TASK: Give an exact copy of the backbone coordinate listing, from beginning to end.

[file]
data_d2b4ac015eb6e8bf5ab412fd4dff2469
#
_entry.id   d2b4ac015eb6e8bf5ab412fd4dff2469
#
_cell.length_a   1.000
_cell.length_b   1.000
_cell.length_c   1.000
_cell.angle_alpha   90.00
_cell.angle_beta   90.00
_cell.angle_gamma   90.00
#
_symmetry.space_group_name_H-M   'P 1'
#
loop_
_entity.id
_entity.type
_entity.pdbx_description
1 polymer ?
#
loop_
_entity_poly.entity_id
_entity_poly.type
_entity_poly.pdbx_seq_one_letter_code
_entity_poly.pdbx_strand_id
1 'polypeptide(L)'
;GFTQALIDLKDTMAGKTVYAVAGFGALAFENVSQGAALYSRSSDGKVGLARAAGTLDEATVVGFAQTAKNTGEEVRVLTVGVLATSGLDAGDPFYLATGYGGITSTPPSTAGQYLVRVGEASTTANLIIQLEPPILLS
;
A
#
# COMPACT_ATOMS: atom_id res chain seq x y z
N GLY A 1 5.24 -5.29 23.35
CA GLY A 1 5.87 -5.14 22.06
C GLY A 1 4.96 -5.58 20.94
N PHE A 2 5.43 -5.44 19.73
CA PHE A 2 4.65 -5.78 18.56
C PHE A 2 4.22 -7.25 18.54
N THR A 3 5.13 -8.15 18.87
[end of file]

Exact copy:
data_d2b4ac015eb6e8bf5ab412fd4dff2469
#
_entry.id   d2b4ac015eb6e8bf5ab412fd4dff2469
#
_cell.length_a   1.000
_cell.length_b   1.000
_cell.length_c   1.000
_cell.angle_alpha   90.00
_cell.angle_beta   90.00
_cell.angle_gamma   90.00
#
_symmetry.space_group_name_H-M   'P 1'
#
loop_
_entity.id
_entity.type
_entity.pdbx_description
1 polymer ?
#
loop_
_entity_poly.entity_id
_entity_poly.type
_entity_poly.pdbx_seq_one_letter_code
_entity_poly.pdbx_strand_id
1 'polypeptide(L)'
;GFTQALIDLKDTMAGKTVYAVAGFGALAFENVSQGAALYSRSSDGKVGLARAAGTLDEATVVGFAQTAKNTGEEVRVLTVGVLATSGLDAGDPFYLATGYGGITSTPPSTAGQYLVRVGEASTTANLIIQLEPPILLS
;
A
#
# COMPACT_ATOMS: atom_id res chain seq x y z
N GLY A 1 5.24 -5.29 23.35
CA GLY A 1 5.87 -5.14 22.06
C GLY A 1 4.96 -5.58 20.94
N PHE A 2 5.43 -5.44 19.73
CA PHE A 2 4.65 -5.78 18.56
C PHE A 2 4.22 -7.25 18.54
N THR A 3 5.13 -8.15 18.87